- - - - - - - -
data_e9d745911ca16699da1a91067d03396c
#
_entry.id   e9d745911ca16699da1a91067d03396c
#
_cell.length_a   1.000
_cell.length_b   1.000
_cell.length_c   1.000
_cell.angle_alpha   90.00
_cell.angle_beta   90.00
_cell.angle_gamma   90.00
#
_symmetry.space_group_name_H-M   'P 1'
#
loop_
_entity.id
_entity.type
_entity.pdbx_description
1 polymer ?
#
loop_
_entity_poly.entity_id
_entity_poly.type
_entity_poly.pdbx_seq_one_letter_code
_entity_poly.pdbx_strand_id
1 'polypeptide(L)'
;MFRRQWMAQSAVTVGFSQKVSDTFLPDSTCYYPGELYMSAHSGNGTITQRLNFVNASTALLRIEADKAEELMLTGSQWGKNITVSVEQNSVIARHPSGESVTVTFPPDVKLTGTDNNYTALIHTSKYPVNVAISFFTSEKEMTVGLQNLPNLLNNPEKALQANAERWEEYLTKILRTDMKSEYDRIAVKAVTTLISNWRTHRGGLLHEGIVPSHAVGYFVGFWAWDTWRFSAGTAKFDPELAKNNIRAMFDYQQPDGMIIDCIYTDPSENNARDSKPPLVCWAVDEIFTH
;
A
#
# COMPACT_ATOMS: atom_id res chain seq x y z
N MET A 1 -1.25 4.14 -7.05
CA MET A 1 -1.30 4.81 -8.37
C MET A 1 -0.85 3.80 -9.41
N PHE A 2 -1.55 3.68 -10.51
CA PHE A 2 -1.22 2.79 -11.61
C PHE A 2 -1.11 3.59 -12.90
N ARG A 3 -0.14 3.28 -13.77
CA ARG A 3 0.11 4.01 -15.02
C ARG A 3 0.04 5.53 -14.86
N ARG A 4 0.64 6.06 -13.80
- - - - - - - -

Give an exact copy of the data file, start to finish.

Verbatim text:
data_e9d745911ca16699da1a91067d03396c
#
_entry.id   e9d745911ca16699da1a91067d03396c
#
_cell.length_a   1.000
_cell.length_b   1.000
_cell.length_c   1.000
_cell.angle_alpha   90.00
_cell.angle_beta   90.00
_cell.angle_gamma   90.00
#
_symmetry.space_group_name_H-M   'P 1'
#
loop_
_entity.id
_entity.type
_entity.pdbx_description
1 polymer ?
#
loop_
_entity_poly.entity_id
_entity_poly.type
_entity_poly.pdbx_seq_one_letter_code
_entity_poly.pdbx_strand_id
1 'polypeptide(L)'
;MFRRQWMAQSAVTVGFSQKVSDTFLPDSTCYYPGELYMSAHSGNGTITQRLNFVNASTALLRIEADKAEELMLTGSQWGKNITVSVEQNSVIARHPSGESVTVTFPPDVKLTGTDNNYTALIHTSKYPVNVAISFFTSEKEMTVGLQNLPNLLNNPEKALQANAERWEEYLTKILRTDMKSEYDRIAVKAVTTLISNWRTHRGGLLHEGIVPSHAVGYFVGFWAWDTWRFSAGTAKFDPELAKNNIRAMFDYQQPDGMIIDCIYTDPSENNARDSKPPLVCWAVDEIFTH
;
A
#
# COMPACT_ATOMS: atom_id res chain seq x y z
N MET A 1 -1.25 4.14 -7.05
CA MET A 1 -1.30 4.81 -8.37
C MET A 1 -0.85 3.80 -9.41
N PHE A 2 -1.55 3.68 -10.51
CA PHE A 2 -1.22 2.79 -11.61
C PHE A 2 -1.11 3.59 -12.90
N ARG A 3 -0.14 3.28 -13.77
CA ARG A 3 0.11 4.01 -15.02
C ARG A 3 0.04 5.53 -14.86
N ARG A 4 0.64 6.06 -13.80